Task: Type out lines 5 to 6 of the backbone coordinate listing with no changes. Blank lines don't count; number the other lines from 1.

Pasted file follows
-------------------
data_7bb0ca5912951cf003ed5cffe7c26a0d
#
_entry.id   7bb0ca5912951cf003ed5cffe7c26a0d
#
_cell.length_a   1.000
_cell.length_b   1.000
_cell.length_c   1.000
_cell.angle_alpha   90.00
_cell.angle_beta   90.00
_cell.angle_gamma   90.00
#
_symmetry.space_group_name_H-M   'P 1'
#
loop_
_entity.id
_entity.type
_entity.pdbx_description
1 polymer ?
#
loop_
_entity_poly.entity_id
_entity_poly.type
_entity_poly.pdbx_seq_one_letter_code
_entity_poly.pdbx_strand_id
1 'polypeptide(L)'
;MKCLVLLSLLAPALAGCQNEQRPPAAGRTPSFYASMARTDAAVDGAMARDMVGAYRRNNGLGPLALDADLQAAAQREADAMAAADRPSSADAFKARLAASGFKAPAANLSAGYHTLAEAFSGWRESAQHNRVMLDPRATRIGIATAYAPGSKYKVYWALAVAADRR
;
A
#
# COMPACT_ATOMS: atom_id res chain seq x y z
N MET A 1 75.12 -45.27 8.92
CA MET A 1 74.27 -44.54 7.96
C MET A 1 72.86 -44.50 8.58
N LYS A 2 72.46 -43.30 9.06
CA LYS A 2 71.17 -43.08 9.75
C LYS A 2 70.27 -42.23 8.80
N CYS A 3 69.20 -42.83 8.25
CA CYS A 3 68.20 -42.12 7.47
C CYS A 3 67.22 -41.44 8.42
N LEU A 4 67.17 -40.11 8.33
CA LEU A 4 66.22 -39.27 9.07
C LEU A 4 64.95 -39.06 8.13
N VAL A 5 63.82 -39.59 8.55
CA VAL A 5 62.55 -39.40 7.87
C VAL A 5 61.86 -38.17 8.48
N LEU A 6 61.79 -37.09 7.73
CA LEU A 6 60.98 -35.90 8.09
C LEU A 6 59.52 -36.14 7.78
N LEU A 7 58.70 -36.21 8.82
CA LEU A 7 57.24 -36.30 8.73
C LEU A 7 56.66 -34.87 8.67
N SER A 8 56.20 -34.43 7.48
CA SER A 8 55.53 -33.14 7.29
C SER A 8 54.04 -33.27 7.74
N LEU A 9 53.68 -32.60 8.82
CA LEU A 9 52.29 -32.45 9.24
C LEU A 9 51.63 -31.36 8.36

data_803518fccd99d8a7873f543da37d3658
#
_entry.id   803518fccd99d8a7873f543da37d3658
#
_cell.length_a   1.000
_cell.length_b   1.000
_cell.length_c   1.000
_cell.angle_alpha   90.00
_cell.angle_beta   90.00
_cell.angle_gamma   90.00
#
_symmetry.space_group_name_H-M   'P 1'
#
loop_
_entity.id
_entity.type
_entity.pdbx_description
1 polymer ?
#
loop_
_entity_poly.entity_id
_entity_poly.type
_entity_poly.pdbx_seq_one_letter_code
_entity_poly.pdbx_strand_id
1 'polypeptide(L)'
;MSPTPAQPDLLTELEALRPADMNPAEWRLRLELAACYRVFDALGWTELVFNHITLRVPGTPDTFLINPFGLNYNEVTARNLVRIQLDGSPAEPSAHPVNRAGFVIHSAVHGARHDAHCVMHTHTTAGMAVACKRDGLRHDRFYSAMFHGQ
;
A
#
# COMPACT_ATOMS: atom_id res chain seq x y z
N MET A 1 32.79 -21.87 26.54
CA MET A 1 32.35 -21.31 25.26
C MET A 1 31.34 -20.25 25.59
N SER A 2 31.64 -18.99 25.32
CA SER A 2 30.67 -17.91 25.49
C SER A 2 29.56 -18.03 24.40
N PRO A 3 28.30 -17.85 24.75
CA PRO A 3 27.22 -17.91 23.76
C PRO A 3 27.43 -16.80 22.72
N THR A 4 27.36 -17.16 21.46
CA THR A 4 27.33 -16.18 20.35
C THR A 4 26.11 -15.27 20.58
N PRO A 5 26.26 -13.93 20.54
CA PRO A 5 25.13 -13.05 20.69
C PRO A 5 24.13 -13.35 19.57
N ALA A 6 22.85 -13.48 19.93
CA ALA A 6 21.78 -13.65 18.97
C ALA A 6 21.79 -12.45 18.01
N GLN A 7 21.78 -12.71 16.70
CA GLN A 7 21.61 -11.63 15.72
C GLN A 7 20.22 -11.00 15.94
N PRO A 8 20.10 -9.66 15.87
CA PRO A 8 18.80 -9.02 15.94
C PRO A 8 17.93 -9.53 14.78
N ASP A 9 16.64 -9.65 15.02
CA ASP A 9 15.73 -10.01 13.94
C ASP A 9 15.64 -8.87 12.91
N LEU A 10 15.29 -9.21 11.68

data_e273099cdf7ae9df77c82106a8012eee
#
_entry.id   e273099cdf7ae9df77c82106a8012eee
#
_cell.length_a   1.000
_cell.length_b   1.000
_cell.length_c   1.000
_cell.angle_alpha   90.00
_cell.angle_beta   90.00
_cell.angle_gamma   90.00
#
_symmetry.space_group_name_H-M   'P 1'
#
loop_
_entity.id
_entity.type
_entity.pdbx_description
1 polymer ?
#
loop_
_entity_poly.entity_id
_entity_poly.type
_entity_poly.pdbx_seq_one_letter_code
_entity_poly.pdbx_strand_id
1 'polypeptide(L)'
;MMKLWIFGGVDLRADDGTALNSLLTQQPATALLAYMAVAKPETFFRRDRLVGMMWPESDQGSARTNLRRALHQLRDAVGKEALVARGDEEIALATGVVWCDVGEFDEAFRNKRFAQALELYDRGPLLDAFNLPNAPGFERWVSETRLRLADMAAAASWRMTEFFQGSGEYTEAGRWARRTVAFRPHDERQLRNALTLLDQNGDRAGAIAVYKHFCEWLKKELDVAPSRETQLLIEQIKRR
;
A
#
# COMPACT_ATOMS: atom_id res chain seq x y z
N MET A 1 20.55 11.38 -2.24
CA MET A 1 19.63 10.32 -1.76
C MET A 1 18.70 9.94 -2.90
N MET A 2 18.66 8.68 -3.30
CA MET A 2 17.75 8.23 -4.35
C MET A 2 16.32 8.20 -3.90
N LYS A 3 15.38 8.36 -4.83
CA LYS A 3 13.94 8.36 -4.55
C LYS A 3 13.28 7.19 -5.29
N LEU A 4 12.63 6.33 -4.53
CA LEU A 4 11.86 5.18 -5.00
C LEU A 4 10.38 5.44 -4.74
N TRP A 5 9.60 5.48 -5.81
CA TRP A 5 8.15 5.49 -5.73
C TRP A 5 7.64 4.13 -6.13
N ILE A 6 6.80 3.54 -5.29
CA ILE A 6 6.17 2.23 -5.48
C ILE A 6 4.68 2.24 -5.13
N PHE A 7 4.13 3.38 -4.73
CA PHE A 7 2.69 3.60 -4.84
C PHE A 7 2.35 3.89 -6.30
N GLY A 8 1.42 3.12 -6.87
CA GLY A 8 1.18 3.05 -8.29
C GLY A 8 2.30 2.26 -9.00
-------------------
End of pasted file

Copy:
_cell.length_a   1.000
_cell.length_b   1.000